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「話すことができぬでも、頷くぐらいはできるだろう」

It's from a videogame, the story takes place in the past.

It means "You can't talk, but you can nod at least!", am I right?

I don't understand the way it's written. Why isn't it 話すことができぬが、? Or 話すことができぬ。でも、?

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「話すことができぬでも、頷く(unazuku)ぐらいはできるだろう」

The first part of this sentence is archaic or old-fashioned. This is, of course, used in order to show the story takes place in the past. Let's rewrite the above sentence into a modern one.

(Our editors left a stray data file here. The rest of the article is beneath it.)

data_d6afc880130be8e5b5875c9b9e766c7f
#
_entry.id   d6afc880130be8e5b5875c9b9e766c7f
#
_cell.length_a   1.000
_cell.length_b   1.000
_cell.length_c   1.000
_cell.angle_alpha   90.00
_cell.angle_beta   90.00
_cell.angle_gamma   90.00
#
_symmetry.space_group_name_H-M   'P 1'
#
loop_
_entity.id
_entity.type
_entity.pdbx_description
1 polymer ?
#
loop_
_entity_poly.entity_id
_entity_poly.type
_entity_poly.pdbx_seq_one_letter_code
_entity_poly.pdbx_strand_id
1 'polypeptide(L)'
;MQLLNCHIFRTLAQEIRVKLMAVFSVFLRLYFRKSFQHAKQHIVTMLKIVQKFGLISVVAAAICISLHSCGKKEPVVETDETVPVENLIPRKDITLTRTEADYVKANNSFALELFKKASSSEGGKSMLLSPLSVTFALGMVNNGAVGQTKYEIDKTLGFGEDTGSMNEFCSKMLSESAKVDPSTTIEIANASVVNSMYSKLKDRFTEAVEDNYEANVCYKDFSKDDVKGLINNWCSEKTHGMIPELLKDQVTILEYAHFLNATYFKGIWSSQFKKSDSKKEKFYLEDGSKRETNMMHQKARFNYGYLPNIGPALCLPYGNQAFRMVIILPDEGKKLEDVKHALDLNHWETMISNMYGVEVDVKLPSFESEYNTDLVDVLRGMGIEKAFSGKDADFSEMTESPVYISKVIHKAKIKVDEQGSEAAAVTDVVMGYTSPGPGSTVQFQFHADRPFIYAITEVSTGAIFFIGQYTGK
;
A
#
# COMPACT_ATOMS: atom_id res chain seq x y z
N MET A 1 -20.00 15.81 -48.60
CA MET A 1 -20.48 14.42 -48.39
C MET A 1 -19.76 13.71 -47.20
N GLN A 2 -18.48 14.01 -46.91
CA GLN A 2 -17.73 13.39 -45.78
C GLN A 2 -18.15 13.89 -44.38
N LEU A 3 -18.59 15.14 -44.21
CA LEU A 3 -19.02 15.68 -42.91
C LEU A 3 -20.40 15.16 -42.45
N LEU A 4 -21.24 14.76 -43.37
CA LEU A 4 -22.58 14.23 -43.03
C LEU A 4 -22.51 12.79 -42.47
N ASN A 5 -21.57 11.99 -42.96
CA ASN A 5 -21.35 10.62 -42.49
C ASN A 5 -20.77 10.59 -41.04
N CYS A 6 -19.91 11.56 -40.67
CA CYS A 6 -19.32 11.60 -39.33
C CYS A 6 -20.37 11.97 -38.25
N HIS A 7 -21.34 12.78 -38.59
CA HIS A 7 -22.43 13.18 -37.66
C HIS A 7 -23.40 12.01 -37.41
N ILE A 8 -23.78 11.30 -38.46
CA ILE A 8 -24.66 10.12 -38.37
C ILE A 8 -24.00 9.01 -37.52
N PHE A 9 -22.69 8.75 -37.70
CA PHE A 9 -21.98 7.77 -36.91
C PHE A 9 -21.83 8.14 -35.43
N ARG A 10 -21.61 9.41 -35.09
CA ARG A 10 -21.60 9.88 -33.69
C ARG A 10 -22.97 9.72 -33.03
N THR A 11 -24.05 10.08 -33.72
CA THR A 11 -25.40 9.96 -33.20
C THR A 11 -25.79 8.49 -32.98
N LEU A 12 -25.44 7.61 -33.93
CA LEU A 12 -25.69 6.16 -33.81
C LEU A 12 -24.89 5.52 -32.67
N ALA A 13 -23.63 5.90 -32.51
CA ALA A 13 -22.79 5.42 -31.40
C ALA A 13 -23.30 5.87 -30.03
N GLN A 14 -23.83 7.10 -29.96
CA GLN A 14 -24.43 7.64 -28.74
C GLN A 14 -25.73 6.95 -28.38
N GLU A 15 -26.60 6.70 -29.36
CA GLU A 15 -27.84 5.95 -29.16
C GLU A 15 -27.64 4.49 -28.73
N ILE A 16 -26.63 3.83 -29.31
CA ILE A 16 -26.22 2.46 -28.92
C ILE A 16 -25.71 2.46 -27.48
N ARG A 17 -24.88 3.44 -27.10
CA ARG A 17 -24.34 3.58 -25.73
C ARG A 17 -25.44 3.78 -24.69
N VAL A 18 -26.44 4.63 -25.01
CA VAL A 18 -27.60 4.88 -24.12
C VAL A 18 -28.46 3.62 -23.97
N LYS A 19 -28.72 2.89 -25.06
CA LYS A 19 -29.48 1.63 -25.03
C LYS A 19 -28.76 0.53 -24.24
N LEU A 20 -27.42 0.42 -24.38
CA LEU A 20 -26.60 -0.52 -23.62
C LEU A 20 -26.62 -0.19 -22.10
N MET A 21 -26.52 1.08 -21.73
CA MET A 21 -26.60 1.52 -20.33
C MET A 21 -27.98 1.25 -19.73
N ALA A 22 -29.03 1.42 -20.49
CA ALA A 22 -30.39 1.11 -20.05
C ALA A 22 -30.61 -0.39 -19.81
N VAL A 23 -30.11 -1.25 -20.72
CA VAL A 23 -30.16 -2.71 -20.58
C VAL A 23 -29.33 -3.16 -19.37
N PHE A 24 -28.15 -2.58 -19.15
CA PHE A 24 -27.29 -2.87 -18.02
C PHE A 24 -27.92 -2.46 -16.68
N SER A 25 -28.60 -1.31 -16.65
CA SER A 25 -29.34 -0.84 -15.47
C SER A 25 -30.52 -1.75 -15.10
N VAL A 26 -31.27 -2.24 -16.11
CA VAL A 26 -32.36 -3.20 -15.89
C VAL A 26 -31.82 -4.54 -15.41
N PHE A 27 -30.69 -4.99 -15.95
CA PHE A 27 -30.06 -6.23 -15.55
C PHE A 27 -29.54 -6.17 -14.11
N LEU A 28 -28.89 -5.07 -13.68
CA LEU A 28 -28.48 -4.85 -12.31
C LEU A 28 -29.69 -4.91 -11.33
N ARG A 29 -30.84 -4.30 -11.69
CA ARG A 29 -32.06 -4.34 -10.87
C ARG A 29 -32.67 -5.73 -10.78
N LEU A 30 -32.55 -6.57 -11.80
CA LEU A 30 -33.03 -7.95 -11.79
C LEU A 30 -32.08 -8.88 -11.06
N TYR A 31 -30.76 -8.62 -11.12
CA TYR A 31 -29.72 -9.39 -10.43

「話すことができなくても、頷くぐらいはできるだろう」

It can roughly be translated into "You can't talk, but you can nod at least!", but it seems to me that the following will be better.

  • Even if you cannot talk, you will be able to nod.

A similar Japanese sentence using 話すことができぬが can be constructed in this way.

「彼は話すことはできぬが、頷くことはできる」(He can't talk but he can nod.)

Comparing this with the above one, you will, I am sure, be able to understand the slight difference in meaning.

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  • Did they do the same with any verb? できるでも instead of できても ("even if I can"), 食べるでも instead of 食べても ("even if I eat"), etc. Apr 10 at 15:20

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